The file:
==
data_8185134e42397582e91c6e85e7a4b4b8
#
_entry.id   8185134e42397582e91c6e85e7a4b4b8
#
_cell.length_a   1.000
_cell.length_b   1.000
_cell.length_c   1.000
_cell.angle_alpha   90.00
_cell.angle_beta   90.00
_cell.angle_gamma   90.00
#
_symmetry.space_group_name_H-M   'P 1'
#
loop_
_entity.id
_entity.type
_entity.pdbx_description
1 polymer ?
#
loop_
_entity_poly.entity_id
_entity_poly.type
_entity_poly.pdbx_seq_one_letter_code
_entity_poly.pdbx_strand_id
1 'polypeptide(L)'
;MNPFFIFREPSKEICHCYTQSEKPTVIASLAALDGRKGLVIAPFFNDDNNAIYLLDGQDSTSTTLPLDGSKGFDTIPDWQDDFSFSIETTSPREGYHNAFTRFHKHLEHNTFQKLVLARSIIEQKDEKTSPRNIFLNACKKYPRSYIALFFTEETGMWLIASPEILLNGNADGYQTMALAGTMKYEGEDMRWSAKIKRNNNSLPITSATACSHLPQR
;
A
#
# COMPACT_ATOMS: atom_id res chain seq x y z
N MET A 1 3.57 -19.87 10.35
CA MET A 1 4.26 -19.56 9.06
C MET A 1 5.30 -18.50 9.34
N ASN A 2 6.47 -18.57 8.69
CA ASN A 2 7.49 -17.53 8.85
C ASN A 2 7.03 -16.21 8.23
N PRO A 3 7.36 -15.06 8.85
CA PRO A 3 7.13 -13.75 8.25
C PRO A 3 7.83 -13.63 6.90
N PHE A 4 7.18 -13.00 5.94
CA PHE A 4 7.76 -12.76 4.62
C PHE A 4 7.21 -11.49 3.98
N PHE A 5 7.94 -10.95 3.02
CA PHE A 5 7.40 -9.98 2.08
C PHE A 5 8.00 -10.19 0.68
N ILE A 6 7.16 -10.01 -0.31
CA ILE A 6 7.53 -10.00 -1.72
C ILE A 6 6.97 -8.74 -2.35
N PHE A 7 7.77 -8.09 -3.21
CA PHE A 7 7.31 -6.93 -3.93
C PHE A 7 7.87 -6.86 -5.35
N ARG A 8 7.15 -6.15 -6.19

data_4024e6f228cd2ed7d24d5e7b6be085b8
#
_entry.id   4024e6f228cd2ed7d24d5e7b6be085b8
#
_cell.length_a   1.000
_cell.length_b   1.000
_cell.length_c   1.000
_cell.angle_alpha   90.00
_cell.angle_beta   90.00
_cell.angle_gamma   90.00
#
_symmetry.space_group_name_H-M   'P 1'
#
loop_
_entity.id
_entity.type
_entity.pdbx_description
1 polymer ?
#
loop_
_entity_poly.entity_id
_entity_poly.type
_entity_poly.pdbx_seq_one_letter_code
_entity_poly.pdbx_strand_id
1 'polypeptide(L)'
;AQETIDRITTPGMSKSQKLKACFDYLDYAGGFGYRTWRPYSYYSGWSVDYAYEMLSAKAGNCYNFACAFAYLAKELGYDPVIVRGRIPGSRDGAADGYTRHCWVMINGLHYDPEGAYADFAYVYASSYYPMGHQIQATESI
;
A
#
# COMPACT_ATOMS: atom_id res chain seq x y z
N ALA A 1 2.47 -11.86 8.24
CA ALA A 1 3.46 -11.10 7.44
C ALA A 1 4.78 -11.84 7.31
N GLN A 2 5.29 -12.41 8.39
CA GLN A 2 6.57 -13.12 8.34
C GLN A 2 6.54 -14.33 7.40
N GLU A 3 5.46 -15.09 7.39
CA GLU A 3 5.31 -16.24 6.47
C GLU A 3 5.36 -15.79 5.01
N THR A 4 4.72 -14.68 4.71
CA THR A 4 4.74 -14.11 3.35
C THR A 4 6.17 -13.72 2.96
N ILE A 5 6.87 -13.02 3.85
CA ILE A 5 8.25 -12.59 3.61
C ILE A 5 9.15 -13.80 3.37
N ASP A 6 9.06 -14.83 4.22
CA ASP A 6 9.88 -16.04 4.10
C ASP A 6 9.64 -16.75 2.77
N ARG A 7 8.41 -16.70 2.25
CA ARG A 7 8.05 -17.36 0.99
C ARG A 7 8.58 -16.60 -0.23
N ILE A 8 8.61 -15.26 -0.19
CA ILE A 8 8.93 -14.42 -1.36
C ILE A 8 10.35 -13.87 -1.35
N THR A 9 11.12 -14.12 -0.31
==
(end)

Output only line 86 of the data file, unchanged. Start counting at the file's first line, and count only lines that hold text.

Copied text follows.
N GLN A 2 5.29 -12.41 8.39